Ending cotton debt curse
The parched fields of Vidarbha may finally be free of the curse of death and debt. A Planning Commission fact-finding committee has suggested that farmers take to diary farming as an alternate means to livelihood to stave off hunger.india Updated: Jun 13, 2006 03:26 IST
The parched fields of Vidarbha may finally be free of the curse of death and debt. A Planning Commission fact-finding committee has suggested that farmers take to diary farming as an alternate means to livelihood to stave off hunger.
It has also recommended fast-track clearance of pending development projects and suggested that the thrust be shifted from cotton cultivation to animal husbandry to give the regional economy a leg up.
Headed by principal advisor of Planning Commission, Adarsh Mishra, the committee has submitted a 225-page report to plan panel vice-chairman Montek Singh Ahluwalia last week.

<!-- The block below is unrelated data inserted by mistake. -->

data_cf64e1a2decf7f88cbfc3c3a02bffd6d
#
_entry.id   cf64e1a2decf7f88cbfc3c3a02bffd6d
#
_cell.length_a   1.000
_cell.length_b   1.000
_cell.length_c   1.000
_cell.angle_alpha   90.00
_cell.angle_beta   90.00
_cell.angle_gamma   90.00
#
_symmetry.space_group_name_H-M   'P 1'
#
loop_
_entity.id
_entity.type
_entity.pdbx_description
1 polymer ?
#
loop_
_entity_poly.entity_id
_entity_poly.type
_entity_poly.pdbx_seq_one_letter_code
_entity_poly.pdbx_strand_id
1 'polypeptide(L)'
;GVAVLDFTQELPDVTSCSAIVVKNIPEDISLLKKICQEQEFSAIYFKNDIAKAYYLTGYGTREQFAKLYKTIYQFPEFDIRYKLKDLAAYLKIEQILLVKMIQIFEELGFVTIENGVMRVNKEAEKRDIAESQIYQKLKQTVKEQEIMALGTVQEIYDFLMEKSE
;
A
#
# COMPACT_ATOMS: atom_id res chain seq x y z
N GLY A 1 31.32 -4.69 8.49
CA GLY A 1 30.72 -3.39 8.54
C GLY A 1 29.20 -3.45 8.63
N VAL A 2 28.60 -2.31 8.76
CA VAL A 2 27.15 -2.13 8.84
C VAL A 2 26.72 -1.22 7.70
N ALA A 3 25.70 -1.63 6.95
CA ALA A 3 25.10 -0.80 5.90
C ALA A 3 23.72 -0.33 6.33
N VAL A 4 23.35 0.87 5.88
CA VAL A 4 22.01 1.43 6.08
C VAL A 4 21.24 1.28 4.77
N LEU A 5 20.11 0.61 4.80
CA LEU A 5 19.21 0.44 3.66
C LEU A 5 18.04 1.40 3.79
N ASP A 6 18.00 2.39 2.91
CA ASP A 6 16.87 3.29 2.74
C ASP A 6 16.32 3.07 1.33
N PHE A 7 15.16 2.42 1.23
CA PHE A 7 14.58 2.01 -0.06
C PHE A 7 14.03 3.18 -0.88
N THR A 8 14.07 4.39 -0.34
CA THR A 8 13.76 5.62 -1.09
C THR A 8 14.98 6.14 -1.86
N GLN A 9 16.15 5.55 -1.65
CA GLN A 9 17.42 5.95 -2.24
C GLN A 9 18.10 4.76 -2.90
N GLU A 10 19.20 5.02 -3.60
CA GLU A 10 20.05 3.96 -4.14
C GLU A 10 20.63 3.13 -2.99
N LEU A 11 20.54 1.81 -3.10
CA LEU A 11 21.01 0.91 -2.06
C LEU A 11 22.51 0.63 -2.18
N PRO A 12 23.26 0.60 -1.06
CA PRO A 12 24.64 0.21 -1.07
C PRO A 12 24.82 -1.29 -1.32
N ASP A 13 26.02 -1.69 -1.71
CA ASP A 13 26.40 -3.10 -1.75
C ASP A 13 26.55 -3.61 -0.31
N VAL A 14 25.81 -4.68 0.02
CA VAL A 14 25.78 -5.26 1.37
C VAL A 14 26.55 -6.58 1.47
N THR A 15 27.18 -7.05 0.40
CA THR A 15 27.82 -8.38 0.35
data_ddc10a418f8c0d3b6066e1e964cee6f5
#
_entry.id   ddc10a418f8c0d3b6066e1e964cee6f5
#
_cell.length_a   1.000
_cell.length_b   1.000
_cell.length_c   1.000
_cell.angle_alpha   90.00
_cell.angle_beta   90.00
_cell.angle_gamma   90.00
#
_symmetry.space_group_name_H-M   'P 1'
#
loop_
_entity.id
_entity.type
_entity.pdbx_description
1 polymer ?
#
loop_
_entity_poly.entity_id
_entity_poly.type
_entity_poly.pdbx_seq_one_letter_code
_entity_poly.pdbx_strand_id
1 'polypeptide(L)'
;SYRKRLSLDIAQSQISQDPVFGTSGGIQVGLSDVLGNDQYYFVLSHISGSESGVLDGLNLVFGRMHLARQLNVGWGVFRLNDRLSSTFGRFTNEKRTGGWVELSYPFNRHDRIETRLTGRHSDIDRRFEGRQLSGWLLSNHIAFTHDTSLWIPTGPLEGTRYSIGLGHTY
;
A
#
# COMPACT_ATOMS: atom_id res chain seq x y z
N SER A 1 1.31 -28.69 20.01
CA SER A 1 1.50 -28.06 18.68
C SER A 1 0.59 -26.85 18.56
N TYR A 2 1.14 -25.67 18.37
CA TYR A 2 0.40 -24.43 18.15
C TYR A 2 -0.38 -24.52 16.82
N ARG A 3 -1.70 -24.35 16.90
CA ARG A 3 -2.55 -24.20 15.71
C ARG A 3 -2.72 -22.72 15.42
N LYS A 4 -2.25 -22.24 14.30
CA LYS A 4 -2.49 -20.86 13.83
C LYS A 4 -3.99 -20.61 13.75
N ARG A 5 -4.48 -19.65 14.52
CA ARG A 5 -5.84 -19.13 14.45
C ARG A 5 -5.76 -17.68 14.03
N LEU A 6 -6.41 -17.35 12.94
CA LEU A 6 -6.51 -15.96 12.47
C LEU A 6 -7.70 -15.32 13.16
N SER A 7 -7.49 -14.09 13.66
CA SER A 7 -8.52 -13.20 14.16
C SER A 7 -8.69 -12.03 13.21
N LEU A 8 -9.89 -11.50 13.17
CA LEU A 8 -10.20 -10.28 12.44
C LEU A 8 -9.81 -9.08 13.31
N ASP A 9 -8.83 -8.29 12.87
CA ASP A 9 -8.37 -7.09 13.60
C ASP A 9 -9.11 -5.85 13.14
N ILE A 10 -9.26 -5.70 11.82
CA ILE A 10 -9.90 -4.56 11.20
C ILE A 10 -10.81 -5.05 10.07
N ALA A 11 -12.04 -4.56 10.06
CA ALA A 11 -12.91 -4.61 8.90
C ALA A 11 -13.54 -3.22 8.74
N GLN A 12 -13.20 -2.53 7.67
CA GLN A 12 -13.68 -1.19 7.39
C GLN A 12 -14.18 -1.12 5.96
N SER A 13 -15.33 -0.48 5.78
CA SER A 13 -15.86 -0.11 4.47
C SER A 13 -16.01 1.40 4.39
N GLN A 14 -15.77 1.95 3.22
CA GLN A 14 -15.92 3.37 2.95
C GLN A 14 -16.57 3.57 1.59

Over 600 farmers — mostly cotton growers — have committed suicide in the recent Kharif season.
The report to be submitted to Prime Minister Manmohan Singh after formal endorsement by the plan panel has made 30 recommendations. One of them pertains to better irrigation as the region is drought-prone and most cotton fields do not have access to water.
Deputy chairman of the Planning Commission, Ahluwalia has sent copies of the report to all the members for opinion.
Sources said the fact-finding team visited the “death zones” a couple of months ago to get feedback from the farmers and take stock of the situation on ground.
They also met the families of the farmers who had committed suicide because of debts and crop failure.
The panel also met Maharashtra Governor S.M. Krishna, chief minister Vilasrao Deshmukh and top bureaucrats. Fact-finding panel chief Adarsh Mishra confirmed over phone that the report had been submitted to the commission. But she refused to divulge the details.
The committee toured the region after a high-level team headed by the national farmers’ commission, M.S. Swaminathan, visited the area and submitted a report to the Centre with several suggestions to bail out the farmers.
However, the Swaminathan report did not elicit any response either from the Union or the state government.